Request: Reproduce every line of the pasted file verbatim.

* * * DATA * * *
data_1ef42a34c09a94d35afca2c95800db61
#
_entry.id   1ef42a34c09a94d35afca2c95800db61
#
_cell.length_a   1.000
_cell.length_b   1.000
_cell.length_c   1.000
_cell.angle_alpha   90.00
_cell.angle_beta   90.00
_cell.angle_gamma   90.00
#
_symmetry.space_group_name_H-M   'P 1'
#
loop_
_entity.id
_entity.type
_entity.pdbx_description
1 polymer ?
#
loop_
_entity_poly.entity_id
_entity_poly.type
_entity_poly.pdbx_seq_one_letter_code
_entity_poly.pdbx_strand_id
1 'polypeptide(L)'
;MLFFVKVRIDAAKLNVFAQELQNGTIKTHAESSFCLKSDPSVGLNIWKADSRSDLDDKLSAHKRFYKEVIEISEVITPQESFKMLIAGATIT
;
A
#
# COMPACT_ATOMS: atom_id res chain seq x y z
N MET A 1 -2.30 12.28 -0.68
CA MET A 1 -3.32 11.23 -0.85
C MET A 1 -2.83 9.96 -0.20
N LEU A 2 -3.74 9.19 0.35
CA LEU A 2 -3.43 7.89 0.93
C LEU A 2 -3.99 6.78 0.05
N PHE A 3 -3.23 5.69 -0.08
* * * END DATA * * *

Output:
data_1ef42a34c09a94d35afca2c95800db61
#
_entry.id   1ef42a34c09a94d35afca2c95800db61
#
_cell.length_a   1.000
_cell.length_b   1.000
_cell.length_c   1.000
_cell.angle_alpha   90.00
_cell.angle_beta   90.00
_cell.angle_gamma   90.00
#
_symmetry.space_group_name_H-M   'P 1'
#
loop_
_entity.id
_entity.type
_entity.pdbx_description
1 polymer ?
#
loop_
_entity_poly.entity_id
_entity_poly.type
_entity_poly.pdbx_seq_one_letter_code
_entity_poly.pdbx_strand_id
1 'polypeptide(L)'
;MLFFVKVRIDAAKLNVFAQELQNGTIKTHAESSFCLKSDPSVGLNIWKADSRSDLDDKLSAHKRFYKEVIEISEVITPQESFKMLIAGATIT
;
A
#
# COMPACT_ATOMS: atom_id res chain seq x y z
N MET A 1 -2.30 12.28 -0.68
CA MET A 1 -3.32 11.23 -0.85
C MET A 1 -2.83 9.96 -0.20
N LEU A 2 -3.74 9.19 0.35
CA LEU A 2 -3.43 7.89 0.93
C LEU A 2 -3.99 6.78 0.05
N PHE A 3 -3.23 5.69 -0.08